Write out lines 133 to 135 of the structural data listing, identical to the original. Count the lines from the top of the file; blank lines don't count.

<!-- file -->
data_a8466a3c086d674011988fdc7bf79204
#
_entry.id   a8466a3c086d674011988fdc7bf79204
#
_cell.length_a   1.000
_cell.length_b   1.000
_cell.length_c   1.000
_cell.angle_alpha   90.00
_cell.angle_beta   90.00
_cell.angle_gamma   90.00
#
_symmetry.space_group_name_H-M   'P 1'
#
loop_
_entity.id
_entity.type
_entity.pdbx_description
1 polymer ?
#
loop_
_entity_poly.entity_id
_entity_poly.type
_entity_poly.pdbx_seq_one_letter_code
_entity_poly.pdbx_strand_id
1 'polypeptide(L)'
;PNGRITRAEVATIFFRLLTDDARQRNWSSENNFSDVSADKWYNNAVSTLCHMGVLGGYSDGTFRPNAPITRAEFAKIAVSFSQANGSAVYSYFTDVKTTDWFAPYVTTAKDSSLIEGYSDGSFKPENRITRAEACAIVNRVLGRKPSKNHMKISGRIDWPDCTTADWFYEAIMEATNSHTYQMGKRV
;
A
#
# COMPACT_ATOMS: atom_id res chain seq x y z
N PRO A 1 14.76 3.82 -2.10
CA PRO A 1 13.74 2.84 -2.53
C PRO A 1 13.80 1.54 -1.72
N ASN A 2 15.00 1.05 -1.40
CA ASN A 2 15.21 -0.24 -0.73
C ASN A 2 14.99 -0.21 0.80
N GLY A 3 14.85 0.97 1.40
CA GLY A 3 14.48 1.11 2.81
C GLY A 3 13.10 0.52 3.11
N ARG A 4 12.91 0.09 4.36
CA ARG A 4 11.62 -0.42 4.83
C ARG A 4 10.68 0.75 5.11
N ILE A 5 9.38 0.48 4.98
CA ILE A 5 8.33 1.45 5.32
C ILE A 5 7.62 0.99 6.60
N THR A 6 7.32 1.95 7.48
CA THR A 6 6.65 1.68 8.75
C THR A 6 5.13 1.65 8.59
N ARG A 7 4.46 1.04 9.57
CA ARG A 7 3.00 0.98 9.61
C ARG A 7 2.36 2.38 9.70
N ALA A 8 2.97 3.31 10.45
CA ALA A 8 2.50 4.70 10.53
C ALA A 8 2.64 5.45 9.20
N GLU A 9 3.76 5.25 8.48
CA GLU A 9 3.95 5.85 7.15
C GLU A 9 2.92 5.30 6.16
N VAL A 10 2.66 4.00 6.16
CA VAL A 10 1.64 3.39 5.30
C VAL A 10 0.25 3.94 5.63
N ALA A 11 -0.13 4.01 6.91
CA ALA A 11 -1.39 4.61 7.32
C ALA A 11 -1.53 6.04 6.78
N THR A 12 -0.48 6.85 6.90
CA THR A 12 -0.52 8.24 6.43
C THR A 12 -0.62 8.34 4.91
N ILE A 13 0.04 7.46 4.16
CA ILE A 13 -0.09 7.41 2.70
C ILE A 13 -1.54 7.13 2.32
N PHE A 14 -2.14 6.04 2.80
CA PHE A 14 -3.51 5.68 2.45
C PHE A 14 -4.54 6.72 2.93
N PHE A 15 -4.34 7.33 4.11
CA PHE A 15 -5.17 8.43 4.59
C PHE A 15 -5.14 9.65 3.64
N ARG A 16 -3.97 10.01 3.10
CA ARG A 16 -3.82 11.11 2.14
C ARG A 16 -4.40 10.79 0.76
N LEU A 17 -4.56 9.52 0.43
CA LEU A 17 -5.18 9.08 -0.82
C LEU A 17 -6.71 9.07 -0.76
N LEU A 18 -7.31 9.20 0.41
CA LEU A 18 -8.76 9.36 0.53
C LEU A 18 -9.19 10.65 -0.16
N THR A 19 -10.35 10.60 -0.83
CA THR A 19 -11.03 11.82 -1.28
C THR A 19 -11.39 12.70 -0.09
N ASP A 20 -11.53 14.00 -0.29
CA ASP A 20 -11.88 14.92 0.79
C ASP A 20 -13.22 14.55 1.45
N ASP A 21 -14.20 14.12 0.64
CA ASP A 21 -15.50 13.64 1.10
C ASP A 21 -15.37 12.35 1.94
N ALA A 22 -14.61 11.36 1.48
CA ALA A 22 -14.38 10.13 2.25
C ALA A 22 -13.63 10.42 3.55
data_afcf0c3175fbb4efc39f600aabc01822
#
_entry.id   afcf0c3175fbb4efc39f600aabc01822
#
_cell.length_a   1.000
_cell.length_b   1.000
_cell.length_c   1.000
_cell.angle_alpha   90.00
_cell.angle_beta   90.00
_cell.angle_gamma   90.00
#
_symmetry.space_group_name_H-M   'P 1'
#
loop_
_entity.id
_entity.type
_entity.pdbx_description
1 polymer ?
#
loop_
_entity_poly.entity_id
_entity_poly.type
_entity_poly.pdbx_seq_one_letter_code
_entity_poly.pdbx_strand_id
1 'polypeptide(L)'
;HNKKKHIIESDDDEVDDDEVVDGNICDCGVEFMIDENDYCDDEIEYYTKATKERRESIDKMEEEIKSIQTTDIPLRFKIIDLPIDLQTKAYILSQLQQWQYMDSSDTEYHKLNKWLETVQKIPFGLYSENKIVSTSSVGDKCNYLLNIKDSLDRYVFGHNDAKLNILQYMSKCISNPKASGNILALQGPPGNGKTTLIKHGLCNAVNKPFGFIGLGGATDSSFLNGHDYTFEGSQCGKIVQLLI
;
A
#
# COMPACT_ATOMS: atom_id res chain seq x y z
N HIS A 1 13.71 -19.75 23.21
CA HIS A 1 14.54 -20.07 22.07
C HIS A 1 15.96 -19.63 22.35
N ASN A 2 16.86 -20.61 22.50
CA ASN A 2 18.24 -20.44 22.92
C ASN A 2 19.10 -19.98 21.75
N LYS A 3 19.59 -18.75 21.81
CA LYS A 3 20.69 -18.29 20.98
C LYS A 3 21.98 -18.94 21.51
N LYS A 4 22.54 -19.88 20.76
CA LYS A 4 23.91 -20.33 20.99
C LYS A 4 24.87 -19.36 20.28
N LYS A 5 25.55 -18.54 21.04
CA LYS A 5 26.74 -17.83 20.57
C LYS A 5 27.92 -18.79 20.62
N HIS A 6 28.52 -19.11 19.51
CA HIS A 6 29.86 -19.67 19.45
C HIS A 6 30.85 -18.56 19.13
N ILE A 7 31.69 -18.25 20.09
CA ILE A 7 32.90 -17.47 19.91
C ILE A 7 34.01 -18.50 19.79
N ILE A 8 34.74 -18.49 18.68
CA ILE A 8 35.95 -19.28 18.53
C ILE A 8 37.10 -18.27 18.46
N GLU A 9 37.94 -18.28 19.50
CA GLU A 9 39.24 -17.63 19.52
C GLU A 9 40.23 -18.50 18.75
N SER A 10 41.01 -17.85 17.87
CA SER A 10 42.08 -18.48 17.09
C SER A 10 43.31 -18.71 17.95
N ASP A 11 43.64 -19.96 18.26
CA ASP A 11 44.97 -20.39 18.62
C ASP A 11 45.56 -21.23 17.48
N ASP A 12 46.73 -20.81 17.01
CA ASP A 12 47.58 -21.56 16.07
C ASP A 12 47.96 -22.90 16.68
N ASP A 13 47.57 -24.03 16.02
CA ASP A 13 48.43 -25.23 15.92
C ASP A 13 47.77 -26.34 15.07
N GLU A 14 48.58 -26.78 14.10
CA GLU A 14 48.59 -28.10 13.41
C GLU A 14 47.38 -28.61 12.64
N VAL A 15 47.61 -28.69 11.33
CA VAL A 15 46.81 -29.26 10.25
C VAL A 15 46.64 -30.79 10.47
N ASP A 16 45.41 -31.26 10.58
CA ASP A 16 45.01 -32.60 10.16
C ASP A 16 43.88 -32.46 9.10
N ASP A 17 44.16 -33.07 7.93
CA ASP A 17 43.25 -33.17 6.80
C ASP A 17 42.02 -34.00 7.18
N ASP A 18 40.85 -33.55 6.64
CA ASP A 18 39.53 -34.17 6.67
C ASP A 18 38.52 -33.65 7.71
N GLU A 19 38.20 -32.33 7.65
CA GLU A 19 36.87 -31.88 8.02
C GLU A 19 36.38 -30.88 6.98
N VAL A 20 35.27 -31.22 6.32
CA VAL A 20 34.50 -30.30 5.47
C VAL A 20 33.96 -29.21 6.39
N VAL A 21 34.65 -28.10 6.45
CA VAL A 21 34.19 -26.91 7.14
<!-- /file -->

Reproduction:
N LYS A 3 19.59 -18.75 21.81
CA LYS A 3 20.69 -18.29 20.98
C LYS A 3 21.98 -18.94 21.51